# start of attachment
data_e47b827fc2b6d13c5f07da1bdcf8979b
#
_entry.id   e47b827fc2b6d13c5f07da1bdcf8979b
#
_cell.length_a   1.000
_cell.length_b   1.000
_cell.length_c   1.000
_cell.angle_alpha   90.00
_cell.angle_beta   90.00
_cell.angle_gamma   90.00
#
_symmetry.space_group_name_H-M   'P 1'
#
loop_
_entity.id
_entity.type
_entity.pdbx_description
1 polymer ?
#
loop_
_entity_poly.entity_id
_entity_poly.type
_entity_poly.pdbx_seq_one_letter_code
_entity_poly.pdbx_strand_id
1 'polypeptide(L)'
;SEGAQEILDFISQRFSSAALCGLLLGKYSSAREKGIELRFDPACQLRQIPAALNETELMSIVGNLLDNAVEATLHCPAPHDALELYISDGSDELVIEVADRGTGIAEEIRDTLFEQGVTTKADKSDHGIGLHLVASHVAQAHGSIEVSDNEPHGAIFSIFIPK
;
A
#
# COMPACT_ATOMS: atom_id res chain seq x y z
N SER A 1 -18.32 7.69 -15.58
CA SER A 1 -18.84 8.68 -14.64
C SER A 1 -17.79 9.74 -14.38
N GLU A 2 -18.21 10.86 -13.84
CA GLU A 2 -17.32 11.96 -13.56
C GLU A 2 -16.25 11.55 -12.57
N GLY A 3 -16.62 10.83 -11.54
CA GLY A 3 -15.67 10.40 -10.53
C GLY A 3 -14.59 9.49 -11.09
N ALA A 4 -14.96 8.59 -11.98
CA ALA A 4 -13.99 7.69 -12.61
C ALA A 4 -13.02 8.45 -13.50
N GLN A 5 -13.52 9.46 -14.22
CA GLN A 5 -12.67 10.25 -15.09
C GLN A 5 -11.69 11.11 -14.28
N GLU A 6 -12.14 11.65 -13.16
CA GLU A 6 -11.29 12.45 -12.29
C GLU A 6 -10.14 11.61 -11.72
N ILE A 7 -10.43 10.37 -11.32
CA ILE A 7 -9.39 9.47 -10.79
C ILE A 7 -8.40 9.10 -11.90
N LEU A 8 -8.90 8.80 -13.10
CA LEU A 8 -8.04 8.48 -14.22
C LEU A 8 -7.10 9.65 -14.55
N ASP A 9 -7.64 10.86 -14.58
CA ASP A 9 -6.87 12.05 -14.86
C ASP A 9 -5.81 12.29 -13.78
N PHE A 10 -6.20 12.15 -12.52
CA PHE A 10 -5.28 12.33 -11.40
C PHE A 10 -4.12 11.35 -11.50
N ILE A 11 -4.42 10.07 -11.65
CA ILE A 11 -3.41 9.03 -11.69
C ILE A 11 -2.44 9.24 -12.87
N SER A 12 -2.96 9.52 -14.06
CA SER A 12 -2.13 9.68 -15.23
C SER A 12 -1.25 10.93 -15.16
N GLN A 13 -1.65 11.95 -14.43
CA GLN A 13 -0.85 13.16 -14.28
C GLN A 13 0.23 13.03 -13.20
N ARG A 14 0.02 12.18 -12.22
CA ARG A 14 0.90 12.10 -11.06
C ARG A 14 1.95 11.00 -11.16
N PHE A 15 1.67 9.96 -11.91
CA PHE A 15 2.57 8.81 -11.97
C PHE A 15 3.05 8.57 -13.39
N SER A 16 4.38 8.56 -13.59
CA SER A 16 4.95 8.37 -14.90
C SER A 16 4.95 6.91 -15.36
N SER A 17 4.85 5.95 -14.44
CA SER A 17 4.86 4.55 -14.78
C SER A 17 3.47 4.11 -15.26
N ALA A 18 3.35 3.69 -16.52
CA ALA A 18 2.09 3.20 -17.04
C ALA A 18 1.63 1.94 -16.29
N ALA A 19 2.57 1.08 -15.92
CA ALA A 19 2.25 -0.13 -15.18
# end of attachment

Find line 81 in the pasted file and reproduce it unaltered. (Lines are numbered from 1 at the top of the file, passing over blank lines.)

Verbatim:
C SER A 17 3.47 4.11 -15.26